When frustrations built up in some of these states, lawsuits by club state alliances were initiated against governors. This concept has not worked. These lawsuits are very costly. In investigating several, all of these state officials have delayed and deferred any positive steps in the legal process. In some cases, they have created a negative response by the state leaders. Apparently, state government leaders have indicated that they will ensure that these legal cases do not result in a timely outcome. Things have actually become more difficult going forward.
Recommended Alternative Steps
There are three better steps to solving the reopening issue for success in the long run. First, clubs and IHRSA (their trade association) should collectively work together to involve the medical community.
A well-respected medical authority at one of the top 25 preeminent nationally-rated medical hospitals will positively influence state health officials. A Mayo Clinic infectious disease expert has “standing” with a state health officer and especially, a county health official. A recognized third-party expert can carry the day, while even a local doctor cannot. This may require using dollars to pay for their professional expertise. It requires reaching out to the highest levels of doctors in a variety of disciplines (cardiology, orthopedics, mental health, women’s health, pulmonology, etc.) at some of these top 25 medical institutions. This means networking to reach them and do so timely. If all club leaders can identify such leading doctors to IHRSA, this can lead to a benefit for all clubs in the U.S.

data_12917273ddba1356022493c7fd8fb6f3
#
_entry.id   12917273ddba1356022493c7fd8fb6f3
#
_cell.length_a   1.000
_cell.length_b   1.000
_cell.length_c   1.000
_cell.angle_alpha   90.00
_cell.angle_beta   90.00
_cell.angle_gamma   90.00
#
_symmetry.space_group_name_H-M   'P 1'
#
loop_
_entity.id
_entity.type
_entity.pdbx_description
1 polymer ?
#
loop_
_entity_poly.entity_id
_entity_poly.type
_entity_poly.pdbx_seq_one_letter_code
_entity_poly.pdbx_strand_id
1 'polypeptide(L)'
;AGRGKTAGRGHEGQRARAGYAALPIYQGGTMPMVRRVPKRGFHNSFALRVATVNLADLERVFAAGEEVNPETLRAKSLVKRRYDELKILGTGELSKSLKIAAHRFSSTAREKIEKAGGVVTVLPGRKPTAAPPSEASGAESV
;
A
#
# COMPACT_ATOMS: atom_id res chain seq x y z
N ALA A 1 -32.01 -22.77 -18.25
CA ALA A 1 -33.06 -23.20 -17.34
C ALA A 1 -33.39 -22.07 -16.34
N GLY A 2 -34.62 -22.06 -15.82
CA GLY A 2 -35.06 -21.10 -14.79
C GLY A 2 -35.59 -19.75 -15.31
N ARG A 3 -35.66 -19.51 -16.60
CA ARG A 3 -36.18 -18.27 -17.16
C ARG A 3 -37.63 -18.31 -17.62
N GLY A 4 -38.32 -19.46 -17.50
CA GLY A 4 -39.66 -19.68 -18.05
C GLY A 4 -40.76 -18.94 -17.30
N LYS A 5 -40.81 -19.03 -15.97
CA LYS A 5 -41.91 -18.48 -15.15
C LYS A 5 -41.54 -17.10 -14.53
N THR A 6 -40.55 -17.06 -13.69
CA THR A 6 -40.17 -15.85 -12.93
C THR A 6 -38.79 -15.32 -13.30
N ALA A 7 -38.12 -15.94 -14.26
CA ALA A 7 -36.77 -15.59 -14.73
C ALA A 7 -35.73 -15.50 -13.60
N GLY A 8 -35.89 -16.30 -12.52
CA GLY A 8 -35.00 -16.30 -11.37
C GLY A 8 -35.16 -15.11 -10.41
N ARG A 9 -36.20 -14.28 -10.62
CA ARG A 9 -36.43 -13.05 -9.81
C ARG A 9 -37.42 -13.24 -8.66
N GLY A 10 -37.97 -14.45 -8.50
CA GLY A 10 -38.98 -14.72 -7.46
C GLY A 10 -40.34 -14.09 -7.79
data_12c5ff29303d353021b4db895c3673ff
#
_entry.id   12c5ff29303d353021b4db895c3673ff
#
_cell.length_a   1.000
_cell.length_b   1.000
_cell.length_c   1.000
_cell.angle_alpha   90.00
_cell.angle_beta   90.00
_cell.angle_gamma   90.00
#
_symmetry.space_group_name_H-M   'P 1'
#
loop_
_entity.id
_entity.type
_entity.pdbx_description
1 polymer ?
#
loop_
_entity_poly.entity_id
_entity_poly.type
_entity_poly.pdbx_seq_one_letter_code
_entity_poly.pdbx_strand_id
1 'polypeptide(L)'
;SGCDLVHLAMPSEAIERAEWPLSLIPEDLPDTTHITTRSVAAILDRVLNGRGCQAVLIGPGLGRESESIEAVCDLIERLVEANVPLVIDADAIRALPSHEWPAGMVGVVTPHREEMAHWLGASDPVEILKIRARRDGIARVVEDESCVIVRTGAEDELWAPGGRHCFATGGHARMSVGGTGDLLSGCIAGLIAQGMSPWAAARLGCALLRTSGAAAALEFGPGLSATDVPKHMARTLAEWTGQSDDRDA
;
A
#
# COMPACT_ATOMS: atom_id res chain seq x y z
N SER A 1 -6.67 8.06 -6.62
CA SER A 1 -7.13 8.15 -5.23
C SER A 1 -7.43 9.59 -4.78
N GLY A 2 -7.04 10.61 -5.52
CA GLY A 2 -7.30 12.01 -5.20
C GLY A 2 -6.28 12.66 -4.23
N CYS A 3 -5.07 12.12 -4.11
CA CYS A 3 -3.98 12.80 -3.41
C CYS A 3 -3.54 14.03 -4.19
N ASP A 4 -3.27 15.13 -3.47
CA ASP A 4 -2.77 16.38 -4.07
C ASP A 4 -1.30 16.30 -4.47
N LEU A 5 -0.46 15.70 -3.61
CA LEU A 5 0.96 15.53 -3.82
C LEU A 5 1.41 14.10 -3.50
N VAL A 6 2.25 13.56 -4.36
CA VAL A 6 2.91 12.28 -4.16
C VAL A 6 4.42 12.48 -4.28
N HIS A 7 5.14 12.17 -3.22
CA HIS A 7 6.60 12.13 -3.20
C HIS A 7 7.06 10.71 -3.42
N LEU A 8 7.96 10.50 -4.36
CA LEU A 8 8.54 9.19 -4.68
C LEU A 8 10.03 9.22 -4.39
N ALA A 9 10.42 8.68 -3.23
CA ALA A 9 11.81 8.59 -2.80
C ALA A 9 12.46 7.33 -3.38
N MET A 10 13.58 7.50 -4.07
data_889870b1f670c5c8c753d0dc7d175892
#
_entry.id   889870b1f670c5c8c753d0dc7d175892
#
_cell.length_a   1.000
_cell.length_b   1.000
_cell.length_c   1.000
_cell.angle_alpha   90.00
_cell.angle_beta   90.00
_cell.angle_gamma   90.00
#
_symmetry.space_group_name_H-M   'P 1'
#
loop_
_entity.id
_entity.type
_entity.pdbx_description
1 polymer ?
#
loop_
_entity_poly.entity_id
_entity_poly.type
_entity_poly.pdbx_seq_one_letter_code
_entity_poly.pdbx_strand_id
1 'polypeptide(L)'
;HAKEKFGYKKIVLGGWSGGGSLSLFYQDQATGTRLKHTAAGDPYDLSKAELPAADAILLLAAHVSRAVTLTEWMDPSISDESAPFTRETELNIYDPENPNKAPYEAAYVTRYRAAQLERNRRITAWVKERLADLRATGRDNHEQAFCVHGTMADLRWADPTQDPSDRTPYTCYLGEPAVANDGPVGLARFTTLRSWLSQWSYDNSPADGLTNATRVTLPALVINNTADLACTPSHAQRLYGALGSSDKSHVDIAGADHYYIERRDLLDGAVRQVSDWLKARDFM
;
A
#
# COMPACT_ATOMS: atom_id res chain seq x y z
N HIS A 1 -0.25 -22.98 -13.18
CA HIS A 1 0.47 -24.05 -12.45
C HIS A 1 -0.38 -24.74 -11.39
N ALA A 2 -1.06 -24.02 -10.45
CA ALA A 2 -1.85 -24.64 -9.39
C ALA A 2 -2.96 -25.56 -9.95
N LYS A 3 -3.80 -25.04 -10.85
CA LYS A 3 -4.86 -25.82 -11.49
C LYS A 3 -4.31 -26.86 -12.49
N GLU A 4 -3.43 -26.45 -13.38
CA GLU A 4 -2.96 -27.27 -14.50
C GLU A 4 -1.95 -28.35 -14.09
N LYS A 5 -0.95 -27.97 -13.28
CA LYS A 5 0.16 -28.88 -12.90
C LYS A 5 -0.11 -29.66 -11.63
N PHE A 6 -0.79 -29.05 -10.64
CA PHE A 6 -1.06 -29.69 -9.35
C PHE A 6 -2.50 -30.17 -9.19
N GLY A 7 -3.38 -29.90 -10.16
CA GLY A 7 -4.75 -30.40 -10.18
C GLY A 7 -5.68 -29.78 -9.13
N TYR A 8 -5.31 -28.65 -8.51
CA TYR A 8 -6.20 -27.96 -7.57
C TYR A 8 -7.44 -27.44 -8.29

Second, the industry lacks proper research to prove that when clubs follow the mandated protocols (required by local or state governmental authorities), there is no transmission of the virus. Having instruments to measure this in a quick manner for a wide variety of types of clubs and studios (small, medium, and large with different types of spaces) would solidify the third-party validation that the regulations promulgated for clubs are appropriate given the proper club follow through to allow for accountable indoor use. This research is lacking at this time. IHRSA is in the midst of several studies, but those are not completed yet. More involvement in a variety of states may be needed.